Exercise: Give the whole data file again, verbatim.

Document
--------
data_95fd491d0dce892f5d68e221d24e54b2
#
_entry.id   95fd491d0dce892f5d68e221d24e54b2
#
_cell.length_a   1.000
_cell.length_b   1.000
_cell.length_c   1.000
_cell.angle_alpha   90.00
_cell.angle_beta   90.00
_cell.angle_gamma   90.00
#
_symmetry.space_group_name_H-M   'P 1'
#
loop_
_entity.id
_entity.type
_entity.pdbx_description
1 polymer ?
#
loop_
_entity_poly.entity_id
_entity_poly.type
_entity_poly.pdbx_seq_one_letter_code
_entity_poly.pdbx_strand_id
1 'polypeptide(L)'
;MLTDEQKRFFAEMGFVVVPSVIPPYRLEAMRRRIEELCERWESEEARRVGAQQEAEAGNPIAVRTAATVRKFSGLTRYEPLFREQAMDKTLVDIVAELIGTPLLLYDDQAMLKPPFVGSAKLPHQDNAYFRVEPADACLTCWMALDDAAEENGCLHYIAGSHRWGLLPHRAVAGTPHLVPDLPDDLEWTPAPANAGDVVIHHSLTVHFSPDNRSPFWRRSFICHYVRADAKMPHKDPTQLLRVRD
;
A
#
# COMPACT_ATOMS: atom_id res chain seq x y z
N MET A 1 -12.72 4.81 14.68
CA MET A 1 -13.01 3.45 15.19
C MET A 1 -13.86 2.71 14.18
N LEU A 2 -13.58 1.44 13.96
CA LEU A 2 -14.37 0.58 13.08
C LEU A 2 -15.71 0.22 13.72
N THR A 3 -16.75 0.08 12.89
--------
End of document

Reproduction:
data_95fd491d0dce892f5d68e221d24e54b2
#
_entry.id   95fd491d0dce892f5d68e221d24e54b2
#
_cell.length_a   1.000
_cell.length_b   1.000
_cell.length_c   1.000
_cell.angle_alpha   90.00
_cell.angle_beta   90.00
_cell.angle_gamma   90.00
#
_symmetry.space_group_name_H-M   'P 1'
#
loop_
_entity.id
_entity.type
_entity.pdbx_description
1 polymer ?
#
loop_
_entity_poly.entity_id
_entity_poly.type
_entity_poly.pdbx_seq_one_letter_code
_entity_poly.pdbx_strand_id
1 'polypeptide(L)'
;MLTDEQKRFFAEMGFVVVPSVIPPYRLEAMRRRIEELCERWESEEARRVGAQQEAEAGNPIAVRTAATVRKFSGLTRYEPLFREQAMDKTLVDIVAELIGTPLLLYDDQAMLKPPFVGSAKLPHQDNAYFRVEPADACLTCWMALDDAAEENGCLHYIAGSHRWGLLPHRAVAGTPHLVPDLPDDLEWTPAPANAGDVVIHHSLTVHFSPDNRSPFWRRSFICHYVRADAKMPHKDPTQLLRVRD
;
A
#
# COMPACT_ATOMS: atom_id res chain seq x y z
N MET A 1 -12.72 4.81 14.68
CA MET A 1 -13.01 3.45 15.19
C MET A 1 -13.86 2.71 14.18
N LEU A 2 -13.58 1.44 13.96
CA LEU A 2 -14.37 0.58 13.08
C LEU A 2 -15.71 0.22 13.72
N THR A 3 -16.75 0.08 12.89